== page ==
The Denk (Think) Party -- formed in 2015 by ethnic Turkish lawmakers Tunahan Kuzu and Selcuk Ozturk after their expulsion from the Labor Party, whose integration policy they opposed -- attracted over 200,000 votes not just from expatriate Turks, but from people from various backgrounds opposing discrimination and racism.
Speaking to Anadolu Agency after the election, party leader Kuzu said the party’s chief focus will be fighting politicians like Prime Minister Mark Rutte and far-right leader Geert Wilders and their followers, who he said support rising Islamophobia and racism.
Rutte’s government found itself at odds with Ankara days before the election, when it blocked Turkish government ministers from campaigning in Rotterdam for an April 16 referendum in Turkey. Turkish-Dutch citizens protesting the move faced a harsh police crackdown, and days of harsh words have followed.
Wednesday’s election set Rutte for an apparent third term, as his People’s Party for Freedom and Democracy (VVD) got the largest share of votes, winning 33 out of 150 parliamentary seats, down from 41 in the 2012 election.
The vote fell short for Wilders’ far-right Party for Freedom (PVV), which saw its presumed lead evaporate to win just 20 seats.
During the campaign, Wilders pledged to take the Netherlands out of the EU, close all mosques, and ban the Quran.
New political ground
Votes for The Denk Party exceeded those of Lodewijk Asscher’s Labor Party (PvdA) and Wilders’ far-right PVV in three largest cities of the country.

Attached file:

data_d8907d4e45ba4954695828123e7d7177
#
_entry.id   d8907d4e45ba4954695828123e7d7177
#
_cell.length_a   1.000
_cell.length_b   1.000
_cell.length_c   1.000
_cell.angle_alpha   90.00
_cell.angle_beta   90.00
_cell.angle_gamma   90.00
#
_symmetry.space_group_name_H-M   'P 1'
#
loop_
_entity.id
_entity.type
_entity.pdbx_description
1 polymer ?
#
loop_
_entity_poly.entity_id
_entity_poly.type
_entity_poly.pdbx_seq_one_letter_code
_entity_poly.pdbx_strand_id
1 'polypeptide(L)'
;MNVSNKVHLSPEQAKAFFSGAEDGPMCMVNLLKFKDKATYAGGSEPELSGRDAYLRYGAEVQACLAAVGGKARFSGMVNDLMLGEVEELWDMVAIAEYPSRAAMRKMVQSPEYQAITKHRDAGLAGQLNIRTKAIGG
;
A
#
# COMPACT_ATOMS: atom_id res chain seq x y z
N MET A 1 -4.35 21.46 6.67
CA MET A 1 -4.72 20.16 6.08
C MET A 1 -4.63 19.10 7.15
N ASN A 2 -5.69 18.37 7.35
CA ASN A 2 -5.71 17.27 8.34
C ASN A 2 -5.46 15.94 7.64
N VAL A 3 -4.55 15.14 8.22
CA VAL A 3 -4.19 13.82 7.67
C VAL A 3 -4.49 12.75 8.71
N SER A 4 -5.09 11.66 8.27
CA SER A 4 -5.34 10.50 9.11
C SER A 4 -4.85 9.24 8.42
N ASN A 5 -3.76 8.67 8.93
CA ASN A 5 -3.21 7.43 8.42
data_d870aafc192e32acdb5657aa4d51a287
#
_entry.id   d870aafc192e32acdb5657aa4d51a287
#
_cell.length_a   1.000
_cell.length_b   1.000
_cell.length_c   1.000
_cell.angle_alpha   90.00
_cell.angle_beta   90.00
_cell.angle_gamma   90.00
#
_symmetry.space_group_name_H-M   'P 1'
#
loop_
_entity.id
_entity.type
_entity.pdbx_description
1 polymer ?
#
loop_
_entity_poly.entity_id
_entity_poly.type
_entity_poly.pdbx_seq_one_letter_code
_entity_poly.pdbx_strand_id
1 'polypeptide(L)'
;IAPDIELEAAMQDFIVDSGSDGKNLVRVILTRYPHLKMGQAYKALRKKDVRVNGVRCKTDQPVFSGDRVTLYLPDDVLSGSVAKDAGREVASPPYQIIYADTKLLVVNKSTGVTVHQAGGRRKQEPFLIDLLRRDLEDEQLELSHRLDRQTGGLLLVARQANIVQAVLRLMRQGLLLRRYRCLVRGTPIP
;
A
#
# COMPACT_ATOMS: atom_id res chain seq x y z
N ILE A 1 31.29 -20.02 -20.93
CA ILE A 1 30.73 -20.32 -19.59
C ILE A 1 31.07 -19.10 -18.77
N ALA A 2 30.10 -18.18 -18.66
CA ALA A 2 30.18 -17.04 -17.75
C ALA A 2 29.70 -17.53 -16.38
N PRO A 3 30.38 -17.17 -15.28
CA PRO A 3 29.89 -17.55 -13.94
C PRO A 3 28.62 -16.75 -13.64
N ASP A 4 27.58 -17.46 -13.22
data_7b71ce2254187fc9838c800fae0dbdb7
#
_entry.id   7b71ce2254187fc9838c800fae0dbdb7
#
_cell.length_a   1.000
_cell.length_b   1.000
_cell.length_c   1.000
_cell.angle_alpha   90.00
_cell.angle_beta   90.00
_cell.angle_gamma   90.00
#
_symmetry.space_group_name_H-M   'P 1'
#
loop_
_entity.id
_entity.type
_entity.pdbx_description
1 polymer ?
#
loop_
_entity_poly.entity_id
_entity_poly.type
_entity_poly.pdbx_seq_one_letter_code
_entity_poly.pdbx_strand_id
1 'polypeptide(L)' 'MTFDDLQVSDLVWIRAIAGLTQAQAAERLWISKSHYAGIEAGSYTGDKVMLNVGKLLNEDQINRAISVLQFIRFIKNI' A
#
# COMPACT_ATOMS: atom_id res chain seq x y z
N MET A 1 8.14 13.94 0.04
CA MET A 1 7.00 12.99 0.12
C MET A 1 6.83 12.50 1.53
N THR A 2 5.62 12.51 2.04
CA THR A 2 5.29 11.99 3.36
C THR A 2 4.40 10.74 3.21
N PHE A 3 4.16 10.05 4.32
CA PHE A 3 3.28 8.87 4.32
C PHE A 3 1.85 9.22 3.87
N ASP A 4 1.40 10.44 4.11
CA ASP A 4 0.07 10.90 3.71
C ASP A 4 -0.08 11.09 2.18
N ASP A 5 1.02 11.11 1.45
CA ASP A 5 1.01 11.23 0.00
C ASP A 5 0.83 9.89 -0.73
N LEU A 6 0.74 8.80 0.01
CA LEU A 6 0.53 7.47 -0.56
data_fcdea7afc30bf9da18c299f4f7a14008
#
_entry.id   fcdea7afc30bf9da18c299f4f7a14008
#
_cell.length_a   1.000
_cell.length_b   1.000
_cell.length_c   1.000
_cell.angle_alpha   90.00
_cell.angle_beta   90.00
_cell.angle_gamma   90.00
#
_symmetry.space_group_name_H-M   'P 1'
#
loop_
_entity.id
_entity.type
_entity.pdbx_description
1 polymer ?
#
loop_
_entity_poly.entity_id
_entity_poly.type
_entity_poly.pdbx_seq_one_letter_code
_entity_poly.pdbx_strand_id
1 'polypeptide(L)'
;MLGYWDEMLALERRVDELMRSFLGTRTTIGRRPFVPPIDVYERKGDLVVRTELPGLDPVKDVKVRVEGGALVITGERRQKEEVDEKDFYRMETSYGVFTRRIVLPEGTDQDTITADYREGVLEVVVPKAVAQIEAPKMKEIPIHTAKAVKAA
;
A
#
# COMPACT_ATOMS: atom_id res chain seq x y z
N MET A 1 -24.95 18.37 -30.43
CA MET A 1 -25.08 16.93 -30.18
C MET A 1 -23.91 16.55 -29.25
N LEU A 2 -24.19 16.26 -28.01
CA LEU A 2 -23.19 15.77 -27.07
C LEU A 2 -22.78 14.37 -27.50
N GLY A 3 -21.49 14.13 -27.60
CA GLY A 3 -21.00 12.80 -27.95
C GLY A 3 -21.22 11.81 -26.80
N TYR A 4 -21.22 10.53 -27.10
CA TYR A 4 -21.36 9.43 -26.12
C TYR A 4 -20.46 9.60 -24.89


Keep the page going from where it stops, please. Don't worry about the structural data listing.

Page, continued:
In Rotterdam and the Hague, it got 7.1 percent and 8.1 percent votes, respectively, while PvdA, which is expected to win nine seats in the parliament, got 6.5 percent and 6.4 percent votes, respectively.
In the capital Amsterdam, the party's 7.5 percent of total votes exceeded Wilders’ far-right PVV with 7.1 percent.
Kuzu said he was heartened to break new political ground. "Minorities from different ethnic backgrounds showed their uneasiness with the situation in the Netherlands by voting for us."
He added: "They have given a message to the Netherlands saying, 'Think where we’re from and where we’re going'.”
Kuzu said they worked hard during the election campaigns. "We visited almost 150 cities in the Netherlands. We told people about our message.
"We need to love the Netherlands as much as we love our homeland. We told them how we should fight racism together. As a result, the voters got the message and favored the Denk Party," Kuzu added.
The official election results are due to be announced next Tuesday.